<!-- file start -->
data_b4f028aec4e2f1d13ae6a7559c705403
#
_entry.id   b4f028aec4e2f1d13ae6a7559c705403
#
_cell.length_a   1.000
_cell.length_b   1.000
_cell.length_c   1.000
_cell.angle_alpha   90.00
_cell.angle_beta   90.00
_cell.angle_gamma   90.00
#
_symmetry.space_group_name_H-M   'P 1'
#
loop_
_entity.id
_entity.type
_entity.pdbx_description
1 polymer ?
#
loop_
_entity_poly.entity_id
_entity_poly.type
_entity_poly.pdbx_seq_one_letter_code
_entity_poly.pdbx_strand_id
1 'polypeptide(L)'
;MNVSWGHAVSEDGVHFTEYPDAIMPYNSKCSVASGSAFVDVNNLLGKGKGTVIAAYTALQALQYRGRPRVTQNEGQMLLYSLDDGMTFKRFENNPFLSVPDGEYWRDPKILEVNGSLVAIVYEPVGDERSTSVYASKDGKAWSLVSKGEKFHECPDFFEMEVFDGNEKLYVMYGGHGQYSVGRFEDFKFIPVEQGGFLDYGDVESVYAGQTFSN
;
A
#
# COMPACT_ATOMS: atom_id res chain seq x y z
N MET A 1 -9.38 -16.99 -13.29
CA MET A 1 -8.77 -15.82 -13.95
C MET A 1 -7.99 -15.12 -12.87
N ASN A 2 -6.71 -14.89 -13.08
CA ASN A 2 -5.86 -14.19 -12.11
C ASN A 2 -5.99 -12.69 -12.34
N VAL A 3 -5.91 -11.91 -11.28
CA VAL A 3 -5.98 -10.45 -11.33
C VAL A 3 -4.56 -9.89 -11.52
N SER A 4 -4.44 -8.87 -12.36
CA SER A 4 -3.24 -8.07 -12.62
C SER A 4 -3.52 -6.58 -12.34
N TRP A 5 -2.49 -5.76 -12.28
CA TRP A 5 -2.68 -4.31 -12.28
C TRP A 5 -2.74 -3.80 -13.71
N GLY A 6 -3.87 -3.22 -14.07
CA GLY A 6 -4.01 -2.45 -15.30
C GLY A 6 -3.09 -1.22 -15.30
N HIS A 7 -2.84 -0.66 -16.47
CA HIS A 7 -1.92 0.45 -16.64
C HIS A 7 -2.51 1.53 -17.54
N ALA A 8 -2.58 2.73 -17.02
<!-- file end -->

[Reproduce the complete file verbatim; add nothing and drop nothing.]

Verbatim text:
data_b4f028aec4e2f1d13ae6a7559c705403
#
_entry.id   b4f028aec4e2f1d13ae6a7559c705403
#
_cell.length_a   1.000
_cell.length_b   1.000
_cell.length_c   1.000
_cell.angle_alpha   90.00
_cell.angle_beta   90.00
_cell.angle_gamma   90.00
#
_symmetry.space_group_name_H-M   'P 1'
#
loop_
_entity.id
_entity.type
_entity.pdbx_description
1 polymer ?
#
loop_
_entity_poly.entity_id
_entity_poly.type
_entity_poly.pdbx_seq_one_letter_code
_entity_poly.pdbx_strand_id
1 'polypeptide(L)'
;MNVSWGHAVSEDGVHFTEYPDAIMPYNSKCSVASGSAFVDVNNLLGKGKGTVIAAYTALQALQYRGRPRVTQNEGQMLLYSLDDGMTFKRFENNPFLSVPDGEYWRDPKILEVNGSLVAIVYEPVGDERSTSVYASKDGKAWSLVSKGEKFHECPDFFEMEVFDGNEKLYVMYGGHGQYSVGRFEDFKFIPVEQGGFLDYGDVESVYAGQTFSN
;
A
#
# COMPACT_ATOMS: atom_id res chain seq x y z
N MET A 1 -9.38 -16.99 -13.29
CA MET A 1 -8.77 -15.82 -13.95
C MET A 1 -7.99 -15.12 -12.87
N ASN A 2 -6.71 -14.89 -13.08
CA ASN A 2 -5.86 -14.19 -12.11
C ASN A 2 -5.99 -12.69 -12.34
N VAL A 3 -5.91 -11.91 -11.28
CA VAL A 3 -5.98 -10.45 -11.33
C VAL A 3 -4.56 -9.89 -11.52
N SER A 4 -4.44 -8.87 -12.36
CA SER A 4 -3.24 -8.07 -12.62
C SER A 4 -3.52 -6.58 -12.34
N TRP A 5 -2.49 -5.76 -12.28
CA TRP A 5 -2.68 -4.31 -12.28
C TRP A 5 -2.74 -3.80 -13.71
N GLY A 6 -3.87 -3.22 -14.07
CA GLY A 6 -4.01 -2.45 -15.30
C GLY A 6 -3.09 -1.22 -15.30
N HIS A 7 -2.84 -0.66 -16.47
CA HIS A 7 -1.92 0.45 -16.64
C HIS A 7 -2.51 1.53 -17.54
N ALA A 8 -2.58 2.73 -17.02